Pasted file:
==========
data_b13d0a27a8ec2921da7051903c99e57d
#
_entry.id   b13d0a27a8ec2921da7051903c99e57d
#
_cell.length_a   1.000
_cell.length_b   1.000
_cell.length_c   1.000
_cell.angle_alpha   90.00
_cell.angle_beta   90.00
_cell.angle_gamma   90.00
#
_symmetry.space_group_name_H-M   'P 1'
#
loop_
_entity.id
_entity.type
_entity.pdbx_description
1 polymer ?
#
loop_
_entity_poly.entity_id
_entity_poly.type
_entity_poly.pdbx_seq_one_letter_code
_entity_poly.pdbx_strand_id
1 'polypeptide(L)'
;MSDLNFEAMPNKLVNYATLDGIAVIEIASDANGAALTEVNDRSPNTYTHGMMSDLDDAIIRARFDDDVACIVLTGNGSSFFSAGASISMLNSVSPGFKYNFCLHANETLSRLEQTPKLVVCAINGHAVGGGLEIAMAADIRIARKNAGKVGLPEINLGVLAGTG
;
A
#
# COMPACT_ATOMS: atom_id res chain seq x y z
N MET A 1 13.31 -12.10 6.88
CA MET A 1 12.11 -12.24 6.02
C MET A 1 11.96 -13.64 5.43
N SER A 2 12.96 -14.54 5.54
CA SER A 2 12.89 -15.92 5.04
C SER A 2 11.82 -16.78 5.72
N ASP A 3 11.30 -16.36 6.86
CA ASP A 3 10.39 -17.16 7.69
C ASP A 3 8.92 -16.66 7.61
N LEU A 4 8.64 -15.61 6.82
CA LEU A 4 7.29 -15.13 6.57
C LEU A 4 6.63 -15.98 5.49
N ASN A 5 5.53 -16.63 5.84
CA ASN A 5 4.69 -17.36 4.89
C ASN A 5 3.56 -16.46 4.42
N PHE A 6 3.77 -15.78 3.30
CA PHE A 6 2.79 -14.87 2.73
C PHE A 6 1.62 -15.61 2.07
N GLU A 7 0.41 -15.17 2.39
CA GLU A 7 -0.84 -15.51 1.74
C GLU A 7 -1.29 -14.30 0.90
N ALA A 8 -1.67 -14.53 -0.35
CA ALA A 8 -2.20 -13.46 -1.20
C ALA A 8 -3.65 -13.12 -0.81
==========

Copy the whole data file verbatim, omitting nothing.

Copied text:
data_b13d0a27a8ec2921da7051903c99e57d
#
_entry.id   b13d0a27a8ec2921da7051903c99e57d
#
_cell.length_a   1.000
_cell.length_b   1.000
_cell.length_c   1.000
_cell.angle_alpha   90.00
_cell.angle_beta   90.00
_cell.angle_gamma   90.00
#
_symmetry.space_group_name_H-M   'P 1'
#
loop_
_entity.id
_entity.type
_entity.pdbx_description
1 polymer ?
#
loop_
_entity_poly.entity_id
_entity_poly.type
_entity_poly.pdbx_seq_one_letter_code
_entity_poly.pdbx_strand_id
1 'polypeptide(L)'
;MSDLNFEAMPNKLVNYATLDGIAVIEIASDANGAALTEVNDRSPNTYTHGMMSDLDDAIIRARFDDDVACIVLTGNGSSFFSAGASISMLNSVSPGFKYNFCLHANETLSRLEQTPKLVVCAINGHAVGGGLEIAMAADIRIARKNAGKVGLPEINLGVLAGTG
;
A
#
# COMPACT_ATOMS: atom_id res chain seq x y z
N MET A 1 13.31 -12.10 6.88
CA MET A 1 12.11 -12.24 6.02
C MET A 1 11.96 -13.64 5.43
N SER A 2 12.96 -14.54 5.54
CA SER A 2 12.89 -15.92 5.04
C SER A 2 11.82 -16.78 5.72
N ASP A 3 11.30 -16.36 6.86
CA ASP A 3 10.39 -17.16 7.69
C ASP A 3 8.92 -16.66 7.61
N LEU A 4 8.64 -15.61 6.82
CA LEU A 4 7.29 -15.13 6.57
C LEU A 4 6.63 -15.98 5.49
N ASN A 5 5.53 -16.63 5.84
CA ASN A 5 4.69 -17.36 4.89
C ASN A 5 3.56 -16.46 4.42
N PHE A 6 3.77 -15.78 3.30
CA PHE A 6 2.79 -14.87 2.73
C PHE A 6 1.62 -15.61 2.07
N GLU A 7 0.41 -15.17 2.39
CA GLU A 7 -0.84 -15.51 1.74
C GLU A 7 -1.29 -14.30 0.90
N ALA A 8 -1.67 -14.53 -0.35
CA ALA A 8 -2.20 -13.46 -1.20
C ALA A 8 -3.65 -13.12 -0.81